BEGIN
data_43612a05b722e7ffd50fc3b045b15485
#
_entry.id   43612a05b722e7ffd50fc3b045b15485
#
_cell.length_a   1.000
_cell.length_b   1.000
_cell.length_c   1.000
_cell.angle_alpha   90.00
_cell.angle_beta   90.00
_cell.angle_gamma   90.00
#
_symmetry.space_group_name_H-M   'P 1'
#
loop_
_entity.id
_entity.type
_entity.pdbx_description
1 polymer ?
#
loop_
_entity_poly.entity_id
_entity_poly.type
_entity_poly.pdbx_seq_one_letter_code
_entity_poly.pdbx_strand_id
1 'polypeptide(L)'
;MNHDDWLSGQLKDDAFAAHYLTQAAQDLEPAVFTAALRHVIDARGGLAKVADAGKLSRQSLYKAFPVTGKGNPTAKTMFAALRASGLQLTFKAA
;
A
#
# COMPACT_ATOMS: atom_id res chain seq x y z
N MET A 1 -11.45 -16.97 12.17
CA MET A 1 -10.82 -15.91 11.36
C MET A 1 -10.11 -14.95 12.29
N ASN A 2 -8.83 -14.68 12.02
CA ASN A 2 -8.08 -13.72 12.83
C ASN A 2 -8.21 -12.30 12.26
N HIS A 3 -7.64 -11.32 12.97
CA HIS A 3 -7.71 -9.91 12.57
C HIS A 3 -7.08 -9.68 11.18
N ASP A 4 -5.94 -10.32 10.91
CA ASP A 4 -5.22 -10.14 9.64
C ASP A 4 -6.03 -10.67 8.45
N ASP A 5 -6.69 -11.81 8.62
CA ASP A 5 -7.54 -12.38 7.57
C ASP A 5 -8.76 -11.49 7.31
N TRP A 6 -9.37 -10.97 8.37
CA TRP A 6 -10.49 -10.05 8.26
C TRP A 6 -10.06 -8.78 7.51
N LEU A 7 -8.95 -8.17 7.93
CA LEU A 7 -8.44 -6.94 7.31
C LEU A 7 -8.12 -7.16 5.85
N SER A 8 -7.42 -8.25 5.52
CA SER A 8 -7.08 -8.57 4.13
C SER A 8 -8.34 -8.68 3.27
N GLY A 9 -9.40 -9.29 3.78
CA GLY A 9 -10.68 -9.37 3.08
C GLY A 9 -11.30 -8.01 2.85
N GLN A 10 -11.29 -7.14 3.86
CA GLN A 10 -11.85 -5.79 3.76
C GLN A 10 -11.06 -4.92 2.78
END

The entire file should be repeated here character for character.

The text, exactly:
data_43612a05b722e7ffd50fc3b045b15485
#
_entry.id   43612a05b722e7ffd50fc3b045b15485
#
_cell.length_a   1.000
_cell.length_b   1.000
_cell.length_c   1.000
_cell.angle_alpha   90.00
_cell.angle_beta   90.00
_cell.angle_gamma   90.00
#
_symmetry.space_group_name_H-M   'P 1'
#
loop_
_entity.id
_entity.type
_entity.pdbx_description
1 polymer ?
#
loop_
_entity_poly.entity_id
_entity_poly.type
_entity_poly.pdbx_seq_one_letter_code
_entity_poly.pdbx_strand_id
1 'polypeptide(L)'
;MNHDDWLSGQLKDDAFAAHYLTQAAQDLEPAVFTAALRHVIDARGGLAKVADAGKLSRQSLYKAFPVTGKGNPTAKTMFAALRASGLQLTFKAA
;
A
#
# COMPACT_ATOMS: atom_id res chain seq x y z
N MET A 1 -11.45 -16.97 12.17
CA MET A 1 -10.82 -15.91 11.36
C MET A 1 -10.11 -14.95 12.29
N ASN A 2 -8.83 -14.68 12.02
CA ASN A 2 -8.08 -13.72 12.83
C ASN A 2 -8.21 -12.30 12.26
N HIS A 3 -7.64 -11.32 12.97
CA HIS A 3 -7.71 -9.91 12.57
C HIS A 3 -7.08 -9.68 11.18
N ASP A 4 -5.94 -10.32 10.91
CA ASP A 4 -5.22 -10.14 9.64
C ASP A 4 -6.03 -10.67 8.45
N ASP A 5 -6.69 -11.81 8.62
CA ASP A 5 -7.54 -12.38 7.57
C ASP A 5 -8.76 -11.49 7.31
N TRP A 6 -9.37 -10.97 8.37
CA TRP A 6 -10.49 -10.05 8.26
C TRP A 6 -10.06 -8.78 7.51
N LEU A 7 -8.95 -8.17 7.93
CA LEU A 7 -8.44 -6.94 7.31
C LEU A 7 -8.12 -7.16 5.85
N SER A 8 -7.42 -8.25 5.52
CA SER A 8 -7.08 -8.57 4.13
C SER A 8 -8.34 -8.68 3.27
N GLY A 9 -9.40 -9.29 3.78
CA GLY A 9 -10.68 -9.37 3.08
C GLY A 9 -11.30 -8.01 2.85
N GLN A 10 -11.29 -7.14 3.86
CA GLN A 10 -11.85 -5.79 3.76
C GLN A 10 -11.06 -4.92 2.78